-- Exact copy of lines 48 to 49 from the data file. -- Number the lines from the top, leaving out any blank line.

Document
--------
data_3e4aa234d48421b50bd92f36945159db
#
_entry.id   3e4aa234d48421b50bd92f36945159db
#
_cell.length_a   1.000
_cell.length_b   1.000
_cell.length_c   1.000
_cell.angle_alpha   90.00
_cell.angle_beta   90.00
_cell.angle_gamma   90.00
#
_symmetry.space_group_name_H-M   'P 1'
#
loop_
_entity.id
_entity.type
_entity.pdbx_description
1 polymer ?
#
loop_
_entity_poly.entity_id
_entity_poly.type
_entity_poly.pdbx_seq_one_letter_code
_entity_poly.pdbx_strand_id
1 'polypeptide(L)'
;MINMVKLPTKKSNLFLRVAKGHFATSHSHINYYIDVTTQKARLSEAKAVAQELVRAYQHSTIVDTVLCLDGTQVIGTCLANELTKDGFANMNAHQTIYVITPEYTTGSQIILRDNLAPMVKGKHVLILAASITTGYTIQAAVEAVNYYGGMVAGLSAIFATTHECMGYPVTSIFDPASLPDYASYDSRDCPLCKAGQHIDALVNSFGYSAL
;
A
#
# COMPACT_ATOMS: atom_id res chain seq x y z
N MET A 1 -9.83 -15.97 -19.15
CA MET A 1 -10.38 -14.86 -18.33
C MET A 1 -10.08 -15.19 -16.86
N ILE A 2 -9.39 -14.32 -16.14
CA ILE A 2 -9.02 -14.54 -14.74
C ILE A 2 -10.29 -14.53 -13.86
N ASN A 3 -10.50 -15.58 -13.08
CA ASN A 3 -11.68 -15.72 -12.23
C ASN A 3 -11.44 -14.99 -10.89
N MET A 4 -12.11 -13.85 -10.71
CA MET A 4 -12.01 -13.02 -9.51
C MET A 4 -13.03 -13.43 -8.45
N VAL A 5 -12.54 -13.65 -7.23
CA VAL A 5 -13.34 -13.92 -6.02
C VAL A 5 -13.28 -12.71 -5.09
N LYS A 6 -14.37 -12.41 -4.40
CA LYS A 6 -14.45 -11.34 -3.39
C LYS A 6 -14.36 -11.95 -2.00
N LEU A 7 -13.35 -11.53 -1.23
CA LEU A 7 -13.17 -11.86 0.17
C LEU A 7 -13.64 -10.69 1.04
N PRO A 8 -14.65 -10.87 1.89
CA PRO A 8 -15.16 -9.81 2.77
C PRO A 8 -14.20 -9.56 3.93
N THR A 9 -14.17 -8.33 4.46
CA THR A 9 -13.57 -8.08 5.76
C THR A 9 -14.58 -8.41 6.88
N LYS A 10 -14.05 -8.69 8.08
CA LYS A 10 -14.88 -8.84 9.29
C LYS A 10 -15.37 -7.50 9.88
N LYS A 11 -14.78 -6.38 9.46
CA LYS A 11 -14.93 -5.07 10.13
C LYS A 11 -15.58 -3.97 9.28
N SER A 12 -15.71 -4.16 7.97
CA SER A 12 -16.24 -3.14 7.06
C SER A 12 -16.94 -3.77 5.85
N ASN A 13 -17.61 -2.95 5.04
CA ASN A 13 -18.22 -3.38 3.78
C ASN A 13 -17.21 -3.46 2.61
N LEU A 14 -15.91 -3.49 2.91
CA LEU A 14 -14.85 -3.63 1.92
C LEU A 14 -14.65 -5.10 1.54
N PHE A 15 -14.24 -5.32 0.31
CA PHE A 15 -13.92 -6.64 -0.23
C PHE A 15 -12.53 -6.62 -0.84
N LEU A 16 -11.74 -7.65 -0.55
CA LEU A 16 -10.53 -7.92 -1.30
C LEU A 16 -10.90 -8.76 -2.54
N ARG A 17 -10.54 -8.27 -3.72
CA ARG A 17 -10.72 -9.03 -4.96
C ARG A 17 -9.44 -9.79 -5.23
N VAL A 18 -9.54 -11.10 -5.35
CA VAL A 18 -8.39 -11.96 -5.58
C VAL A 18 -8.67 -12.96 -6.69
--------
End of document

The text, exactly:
C LYS A 6 -14.36 -11.95 -2.00
N LEU A 7 -13.35 -11.53 -1.23